The researchers suggest that additional studies should take into account other bioactive substances.
Dietary substances in chocolate, wine, and tea ensure that their flavonoid content helps the brain so much.
One study compared the consumption of white chocolate by type 2 diabetics versus dark chocolate rich in polyphenol-rich in cocoa.
The subjects consumed 25 grams (just under an ounce) of dark or white chocolate for eight weeks.
The researchers found that dark chocolate not only lowered the blood pressure of hypertensive diabetics but also lowered fasting blood sugar.
Of course, if you are diabetic, the higher the cocoa content, which also means the lower the sugar content, the better.
It’s also key to note that this was a very small amount of dark chocolate per day at 0.88 ounces.
In one study, the total flavanol and polyphenol content, as well as the antioxidant activity content of dark chocolate and cocoa powder, were compared to superfruits such as acai, blueberry, bilberry, and pomegranate.
The dark chocolates, cocoa powder, and cocoa drink in the study contained natural or non-alkalized cocoa.
This is important to note, as alkalizing cocoa has been shown to destroy healthy polyphenolic compounds.
So what did the study show? The researchers found that the flavanol content of cocoa powder (30.1 milligrams per gram) was significantly higher than all other super fruit powders.
It was also revealed that the antioxidant capacity of dark chocolate was higher than that of all superfruit juices except pomegranate.
The total polyphenol content per serving was also higher for dark chocolate (approximately 1,000 milligrams per serving), which was significantly higher than all fruit juices except pomegranate juice.
While it may be too early to truly list vision improvements as a specific benefit of dark chocolate, a human clinical trial looked at how the contrast sensitivity and visual acuity of thirty participants without pathological eye disease changed after consuming. dark chocolate instead of milk chocolate.
The researchers found that contrast sensitivity and visual acuity were higher two hours after eating a dark chocolate bar compared to eating milk chocolate.
The study, however, concludes that the duration of these effects and their real-world implications require further testing.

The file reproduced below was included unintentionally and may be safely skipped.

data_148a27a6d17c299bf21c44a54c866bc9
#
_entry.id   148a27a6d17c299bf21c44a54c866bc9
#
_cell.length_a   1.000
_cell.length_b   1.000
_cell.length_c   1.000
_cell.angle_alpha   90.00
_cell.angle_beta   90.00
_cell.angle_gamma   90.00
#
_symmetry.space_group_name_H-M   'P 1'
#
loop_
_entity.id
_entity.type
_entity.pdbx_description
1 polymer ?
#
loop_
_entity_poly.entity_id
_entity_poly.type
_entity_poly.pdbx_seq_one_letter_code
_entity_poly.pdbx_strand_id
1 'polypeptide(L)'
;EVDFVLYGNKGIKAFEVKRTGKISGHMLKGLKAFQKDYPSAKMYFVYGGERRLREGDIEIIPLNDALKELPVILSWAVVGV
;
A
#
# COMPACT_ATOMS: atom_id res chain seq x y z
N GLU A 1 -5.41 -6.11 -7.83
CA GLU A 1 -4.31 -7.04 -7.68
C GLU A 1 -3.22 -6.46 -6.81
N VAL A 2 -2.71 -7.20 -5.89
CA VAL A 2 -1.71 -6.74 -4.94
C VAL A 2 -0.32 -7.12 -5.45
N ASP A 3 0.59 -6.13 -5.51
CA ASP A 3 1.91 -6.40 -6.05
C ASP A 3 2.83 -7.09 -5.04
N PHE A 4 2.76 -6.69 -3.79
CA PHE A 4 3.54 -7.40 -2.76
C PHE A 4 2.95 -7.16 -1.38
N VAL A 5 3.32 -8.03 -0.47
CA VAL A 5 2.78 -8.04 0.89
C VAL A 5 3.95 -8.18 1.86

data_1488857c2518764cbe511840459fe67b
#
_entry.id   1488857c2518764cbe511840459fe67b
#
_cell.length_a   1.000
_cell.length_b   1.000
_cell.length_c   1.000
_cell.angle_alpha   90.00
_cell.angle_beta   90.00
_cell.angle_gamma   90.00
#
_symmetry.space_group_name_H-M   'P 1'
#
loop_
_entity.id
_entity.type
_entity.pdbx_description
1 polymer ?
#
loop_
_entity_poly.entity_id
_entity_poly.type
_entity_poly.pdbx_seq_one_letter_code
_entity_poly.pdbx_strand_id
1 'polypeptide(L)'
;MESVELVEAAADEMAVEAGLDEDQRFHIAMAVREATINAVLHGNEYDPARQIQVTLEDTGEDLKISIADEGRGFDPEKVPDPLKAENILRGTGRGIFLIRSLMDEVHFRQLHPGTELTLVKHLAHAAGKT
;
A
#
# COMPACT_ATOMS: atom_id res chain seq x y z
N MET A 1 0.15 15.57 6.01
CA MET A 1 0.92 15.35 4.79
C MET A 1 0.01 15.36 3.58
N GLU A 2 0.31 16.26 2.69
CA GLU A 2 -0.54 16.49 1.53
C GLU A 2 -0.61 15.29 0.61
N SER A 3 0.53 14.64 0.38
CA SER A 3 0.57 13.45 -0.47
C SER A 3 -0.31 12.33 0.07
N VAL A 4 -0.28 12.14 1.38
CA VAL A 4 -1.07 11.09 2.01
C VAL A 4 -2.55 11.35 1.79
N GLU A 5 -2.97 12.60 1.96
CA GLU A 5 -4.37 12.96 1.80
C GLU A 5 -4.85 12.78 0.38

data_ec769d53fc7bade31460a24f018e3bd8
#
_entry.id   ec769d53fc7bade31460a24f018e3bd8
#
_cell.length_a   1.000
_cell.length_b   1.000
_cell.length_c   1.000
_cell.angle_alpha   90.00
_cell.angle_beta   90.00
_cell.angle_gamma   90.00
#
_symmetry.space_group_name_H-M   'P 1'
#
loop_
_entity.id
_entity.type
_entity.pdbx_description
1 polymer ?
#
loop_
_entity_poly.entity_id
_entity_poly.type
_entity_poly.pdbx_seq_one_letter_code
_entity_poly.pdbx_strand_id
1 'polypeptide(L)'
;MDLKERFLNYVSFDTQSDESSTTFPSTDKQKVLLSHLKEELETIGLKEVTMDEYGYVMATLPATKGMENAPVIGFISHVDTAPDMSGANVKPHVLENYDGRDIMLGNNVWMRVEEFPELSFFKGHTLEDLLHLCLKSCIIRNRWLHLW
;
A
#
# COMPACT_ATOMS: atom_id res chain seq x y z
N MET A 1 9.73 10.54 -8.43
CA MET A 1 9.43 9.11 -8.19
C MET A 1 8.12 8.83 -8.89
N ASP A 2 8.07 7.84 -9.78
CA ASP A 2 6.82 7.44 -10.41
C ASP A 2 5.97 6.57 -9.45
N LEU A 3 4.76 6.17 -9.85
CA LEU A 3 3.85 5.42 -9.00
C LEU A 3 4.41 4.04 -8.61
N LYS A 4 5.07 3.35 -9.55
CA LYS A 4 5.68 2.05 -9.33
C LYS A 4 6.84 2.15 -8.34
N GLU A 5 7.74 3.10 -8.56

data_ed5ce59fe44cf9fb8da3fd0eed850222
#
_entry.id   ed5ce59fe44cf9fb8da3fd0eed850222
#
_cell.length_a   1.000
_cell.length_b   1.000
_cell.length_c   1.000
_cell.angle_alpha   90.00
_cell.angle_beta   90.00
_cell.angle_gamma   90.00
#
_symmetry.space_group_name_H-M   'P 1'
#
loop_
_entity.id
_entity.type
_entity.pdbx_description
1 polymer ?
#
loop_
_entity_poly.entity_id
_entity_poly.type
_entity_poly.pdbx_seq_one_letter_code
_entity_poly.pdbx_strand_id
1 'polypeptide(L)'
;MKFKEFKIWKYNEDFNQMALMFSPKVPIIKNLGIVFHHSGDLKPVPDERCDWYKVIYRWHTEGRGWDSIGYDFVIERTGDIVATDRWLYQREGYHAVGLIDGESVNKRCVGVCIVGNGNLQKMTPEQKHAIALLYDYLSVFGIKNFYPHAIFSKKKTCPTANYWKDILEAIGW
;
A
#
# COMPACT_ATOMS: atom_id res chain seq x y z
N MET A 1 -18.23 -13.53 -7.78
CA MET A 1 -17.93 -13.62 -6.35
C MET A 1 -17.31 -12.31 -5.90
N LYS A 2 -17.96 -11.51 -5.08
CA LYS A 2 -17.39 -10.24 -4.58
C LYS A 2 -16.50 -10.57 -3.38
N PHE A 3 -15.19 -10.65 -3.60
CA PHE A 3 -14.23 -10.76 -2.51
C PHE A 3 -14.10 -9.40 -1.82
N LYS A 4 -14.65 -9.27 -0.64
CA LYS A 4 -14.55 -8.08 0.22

There are several types of chocolate, as you probably already know.
Most people divide chocolate into three categories: white chocolate, milk chocolate, and dark chocolate.
In reality, the FDA does not have a standard of identity for dark chocolate, but the consensus is that dark chocolate generally contains between 70 and 99 percent cocoa solids or pure cocoa.
Some set the standard for dark chocolate even lower by 60 percent or less. This can be done as there is no set standard at this time.
All chocolate starts as cocoa beans harvested from the plant’s seed pods.
Once harvested, cocoa beans are typically fermented and dried before being sent to factories for further production.
Pure cocoa and pure cocoa powder have antioxidants and health benefits.
However, raw cocoa powder is different because it does not undergo any heating and therefore has more nutrients and health properties.
Raw cocoa powder is made by cold-pressing unroasted cocoa beans, so it retains more of its natural goodness, while cocoa powder is typically heated to much higher temperatures.
The covered cocoa is also washed in a potassium solution that neutralizes its acidity, giving it a darker color and a milder flavor.
Dark chocolate is also known as semisweet chocolate, while extra dark chocolate is often considered the same as bittersweet, although the ratio of cocoa butter to solids can vary between the different varieties.
According to the FDA, semisweet chocolate or bittersweet chocolate is a bar of sweet chocolate that contains no less than 35 percent (by weight) of pure cocoa.
Both semisweet and bittersweet are commonly used in baking, and although the FDA defines them the same way, bittersweet chocolate generally has a deeper flavor and less sweetness than semisweet chocolate.
Unsweetened or bakery chocolate is usually almost 100 percent cocoa without any sweetness.
Due to the higher cocoa content, dark chocolate tastes much richer than milk chocolate.
The more cocoa the chocolate has, the better its quality and of course its flavor.
Cocoa is naturally bitter and has a very strong flavor.
Chocolate makers (especially milk chocolate makers) soften this flavor through processes, such as alkalizing, fermenting, roasting, and adding milk and/or sugar, all of which can destroy healthy flavanols, alter our ability to use them, or nullify our health.
Legally, milk chocolate only needs to be at least 10 percent pure chocolate with at least 3.39 percent milkfat and at least 12 percent milk solids.
Milk proteins can reduce the absorption of healthy antioxidants from cocoa, all of which have been proven through various investigations carried out to date.
Milk seems to bind to the flavonoids in chocolate, making them unavailable to our bodies.
For this reason, milk or milk chocolate is considered not a good source of antioxidants.